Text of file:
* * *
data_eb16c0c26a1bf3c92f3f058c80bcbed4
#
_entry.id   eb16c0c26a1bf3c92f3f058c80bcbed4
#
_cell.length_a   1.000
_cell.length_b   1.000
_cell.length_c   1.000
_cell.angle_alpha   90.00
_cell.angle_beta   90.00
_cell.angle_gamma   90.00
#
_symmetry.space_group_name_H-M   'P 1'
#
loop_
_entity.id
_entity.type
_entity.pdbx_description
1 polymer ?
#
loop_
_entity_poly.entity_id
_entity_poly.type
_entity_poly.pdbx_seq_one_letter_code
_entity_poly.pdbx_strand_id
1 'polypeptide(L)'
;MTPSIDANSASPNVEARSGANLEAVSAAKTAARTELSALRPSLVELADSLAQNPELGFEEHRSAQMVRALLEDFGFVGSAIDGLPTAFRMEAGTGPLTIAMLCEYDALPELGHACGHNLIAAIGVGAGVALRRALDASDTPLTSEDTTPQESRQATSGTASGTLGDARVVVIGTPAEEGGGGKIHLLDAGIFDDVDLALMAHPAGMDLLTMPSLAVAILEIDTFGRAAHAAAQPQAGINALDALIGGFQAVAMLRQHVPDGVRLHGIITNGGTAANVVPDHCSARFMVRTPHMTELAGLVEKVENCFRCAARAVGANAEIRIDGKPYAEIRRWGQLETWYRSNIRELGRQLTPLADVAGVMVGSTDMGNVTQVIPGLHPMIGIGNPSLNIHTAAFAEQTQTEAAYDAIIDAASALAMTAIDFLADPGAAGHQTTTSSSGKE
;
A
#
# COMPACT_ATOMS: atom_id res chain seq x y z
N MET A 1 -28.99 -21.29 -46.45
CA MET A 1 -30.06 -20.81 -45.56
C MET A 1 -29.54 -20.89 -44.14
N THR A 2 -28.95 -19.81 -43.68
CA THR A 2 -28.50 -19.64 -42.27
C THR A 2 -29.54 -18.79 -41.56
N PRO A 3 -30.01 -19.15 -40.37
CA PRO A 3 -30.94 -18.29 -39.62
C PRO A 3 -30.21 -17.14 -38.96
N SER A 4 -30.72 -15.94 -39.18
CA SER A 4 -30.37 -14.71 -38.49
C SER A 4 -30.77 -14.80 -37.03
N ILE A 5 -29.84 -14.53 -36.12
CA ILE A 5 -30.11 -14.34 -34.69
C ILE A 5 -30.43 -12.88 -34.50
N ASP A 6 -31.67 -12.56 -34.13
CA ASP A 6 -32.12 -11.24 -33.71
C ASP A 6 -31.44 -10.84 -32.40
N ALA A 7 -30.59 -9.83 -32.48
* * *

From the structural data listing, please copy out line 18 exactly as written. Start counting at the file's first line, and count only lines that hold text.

1 polymer ?